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Paul Mampilly is an American investor and former hedge fund manager. Paul has been featured on CNBC, Fox Business News and Bloomberg TV. He is the founder of the popular investment newsletter Profits Unlimited, where he uses his skills, experience and knowledge as a former Wall ... more

The Auto Industry Is About to Completely Change

Date: Thursday, November 9, 2017 12:33 PM EDT

“Will we need to learn to drive?” my son asked me recently.

Before I tell you what I told him as an answer, I want to give you an idea of why he asked me this question.

You see, right now, we’re at a moment when things that once seemed permanent are now in question.

Cars and driving are one of these things. Just to get a sense of car history, consider this:

Nelson Jackson, Sewall Crocker and their dog, Bud, made the first successful transcontinental automobile trip in 1903. Car technology was primitive. They relied on stagecoaches to ferry spare parts.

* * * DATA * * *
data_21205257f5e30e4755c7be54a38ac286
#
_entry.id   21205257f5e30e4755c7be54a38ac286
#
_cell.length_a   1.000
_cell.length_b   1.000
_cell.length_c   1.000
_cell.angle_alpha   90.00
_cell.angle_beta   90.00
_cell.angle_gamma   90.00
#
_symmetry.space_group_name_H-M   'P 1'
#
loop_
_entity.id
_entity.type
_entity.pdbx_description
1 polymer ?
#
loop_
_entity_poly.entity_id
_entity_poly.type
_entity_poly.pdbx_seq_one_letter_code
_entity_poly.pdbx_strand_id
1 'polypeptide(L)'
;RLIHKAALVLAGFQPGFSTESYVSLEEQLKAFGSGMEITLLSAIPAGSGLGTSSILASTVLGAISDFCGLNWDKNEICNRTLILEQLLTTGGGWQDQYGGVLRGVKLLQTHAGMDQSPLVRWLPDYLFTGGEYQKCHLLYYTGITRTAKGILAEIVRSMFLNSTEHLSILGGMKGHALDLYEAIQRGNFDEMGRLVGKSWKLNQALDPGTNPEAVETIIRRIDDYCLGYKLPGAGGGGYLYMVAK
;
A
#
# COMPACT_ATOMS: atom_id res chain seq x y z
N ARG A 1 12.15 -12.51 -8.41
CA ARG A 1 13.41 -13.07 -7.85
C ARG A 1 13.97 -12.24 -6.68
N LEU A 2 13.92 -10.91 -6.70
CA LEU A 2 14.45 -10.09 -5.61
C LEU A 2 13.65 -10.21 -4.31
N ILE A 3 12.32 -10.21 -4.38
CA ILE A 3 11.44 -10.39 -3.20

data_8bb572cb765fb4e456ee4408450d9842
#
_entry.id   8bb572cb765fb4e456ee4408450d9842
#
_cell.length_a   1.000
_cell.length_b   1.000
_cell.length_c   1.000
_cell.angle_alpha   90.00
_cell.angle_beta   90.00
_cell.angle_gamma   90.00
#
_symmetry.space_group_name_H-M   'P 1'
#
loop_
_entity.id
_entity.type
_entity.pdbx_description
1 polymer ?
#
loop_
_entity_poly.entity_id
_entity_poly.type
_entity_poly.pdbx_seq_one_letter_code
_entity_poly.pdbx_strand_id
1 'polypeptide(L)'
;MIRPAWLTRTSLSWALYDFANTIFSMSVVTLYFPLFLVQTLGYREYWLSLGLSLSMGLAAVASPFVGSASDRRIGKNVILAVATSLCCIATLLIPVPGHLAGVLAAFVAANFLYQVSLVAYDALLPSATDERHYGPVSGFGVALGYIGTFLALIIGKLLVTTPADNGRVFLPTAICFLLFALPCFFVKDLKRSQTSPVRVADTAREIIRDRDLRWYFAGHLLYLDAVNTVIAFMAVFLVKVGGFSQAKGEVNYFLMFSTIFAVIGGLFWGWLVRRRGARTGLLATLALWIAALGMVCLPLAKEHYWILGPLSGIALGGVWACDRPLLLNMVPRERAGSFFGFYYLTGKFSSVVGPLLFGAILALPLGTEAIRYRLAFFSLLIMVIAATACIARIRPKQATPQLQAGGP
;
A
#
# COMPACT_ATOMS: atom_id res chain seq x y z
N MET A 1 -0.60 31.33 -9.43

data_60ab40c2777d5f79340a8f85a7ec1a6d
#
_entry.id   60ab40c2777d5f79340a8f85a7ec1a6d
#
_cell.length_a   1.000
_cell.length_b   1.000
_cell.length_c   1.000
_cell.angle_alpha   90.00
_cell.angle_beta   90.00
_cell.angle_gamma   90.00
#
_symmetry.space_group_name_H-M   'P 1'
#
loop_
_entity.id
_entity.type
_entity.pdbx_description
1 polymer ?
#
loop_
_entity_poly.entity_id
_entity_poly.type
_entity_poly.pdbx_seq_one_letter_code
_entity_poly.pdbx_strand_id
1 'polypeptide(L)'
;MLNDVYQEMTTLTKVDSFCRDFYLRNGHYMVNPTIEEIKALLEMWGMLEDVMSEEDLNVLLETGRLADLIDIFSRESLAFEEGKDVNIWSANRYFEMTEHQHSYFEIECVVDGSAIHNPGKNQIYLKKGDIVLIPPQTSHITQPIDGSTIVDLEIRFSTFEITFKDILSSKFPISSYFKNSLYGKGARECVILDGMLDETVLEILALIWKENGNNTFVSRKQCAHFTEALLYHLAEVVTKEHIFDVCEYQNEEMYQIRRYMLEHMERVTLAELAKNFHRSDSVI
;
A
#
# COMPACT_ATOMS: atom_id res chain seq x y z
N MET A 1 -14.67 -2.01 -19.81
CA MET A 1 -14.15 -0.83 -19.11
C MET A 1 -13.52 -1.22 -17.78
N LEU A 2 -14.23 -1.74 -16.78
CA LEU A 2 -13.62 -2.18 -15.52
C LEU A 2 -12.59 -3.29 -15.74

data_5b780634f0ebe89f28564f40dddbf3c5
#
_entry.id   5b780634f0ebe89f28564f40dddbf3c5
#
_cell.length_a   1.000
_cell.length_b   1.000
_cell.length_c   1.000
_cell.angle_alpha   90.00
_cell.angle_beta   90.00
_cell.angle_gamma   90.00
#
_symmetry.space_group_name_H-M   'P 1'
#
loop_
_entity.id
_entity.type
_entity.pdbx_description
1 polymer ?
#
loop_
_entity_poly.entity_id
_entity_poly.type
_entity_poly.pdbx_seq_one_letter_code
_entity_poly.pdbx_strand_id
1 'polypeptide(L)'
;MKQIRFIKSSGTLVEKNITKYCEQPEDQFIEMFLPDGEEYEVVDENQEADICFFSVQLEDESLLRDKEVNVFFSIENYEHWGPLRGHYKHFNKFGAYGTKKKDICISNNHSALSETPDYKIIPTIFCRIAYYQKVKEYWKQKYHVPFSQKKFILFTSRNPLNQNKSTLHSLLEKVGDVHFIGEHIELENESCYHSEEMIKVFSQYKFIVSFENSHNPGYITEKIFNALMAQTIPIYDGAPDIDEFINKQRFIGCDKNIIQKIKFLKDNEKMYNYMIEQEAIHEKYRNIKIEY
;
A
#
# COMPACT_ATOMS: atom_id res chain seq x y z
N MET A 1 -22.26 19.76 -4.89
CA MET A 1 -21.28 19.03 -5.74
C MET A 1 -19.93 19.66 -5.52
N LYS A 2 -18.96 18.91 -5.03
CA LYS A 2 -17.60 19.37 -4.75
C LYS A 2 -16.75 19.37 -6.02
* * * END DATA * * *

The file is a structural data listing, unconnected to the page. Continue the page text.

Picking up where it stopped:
One time a cow had to tow them. And another time, a team of horses had to be sent to get them out of a Vermont bog. The 4,500-mile journey took 63 days, 12 hours and 30 minutes.

Few then would have imagined what would happen next.

An Insane Level of Growth

Incredibly, the U.S. went from 800 cars in 1900 to 458,500 in 1910 to 8.2 million cars by 1920 to 253 million now. That’s an insane level of growth.

And car growth has exploded even higher in recent years. In 2016, U.S. vehicle sales totaled 17.55 million. That beats 2015’s record of 17.47 million and was the seventh consecutive year of unprecedented growth.

However, I’m incredibly pessimistic about car sales because I believe that we’ve seen their peak.

In 10 years, we’ll have fewer cars on the road. And fewer still in 20. That’s why I told my son it’s unlikely he’d need to learn to drive.

The reason I’m so pessimistic is because new innovations are going to wipe out cars as we know them.

A Total Wipeout for the Auto Industry

The average price of a car is $35,000, but the costs of traditional car ownership go far beyond the price tag. There is also interest paid on car loans, insurance, taxes, fuel and maintenance. Some expenses are nonobvious, such as parking, property taxes and construction costs for home garages, and the value of our time.

And according to research by the Bureau of Transportation Statistics, our cars are only used for about 4% of the day.

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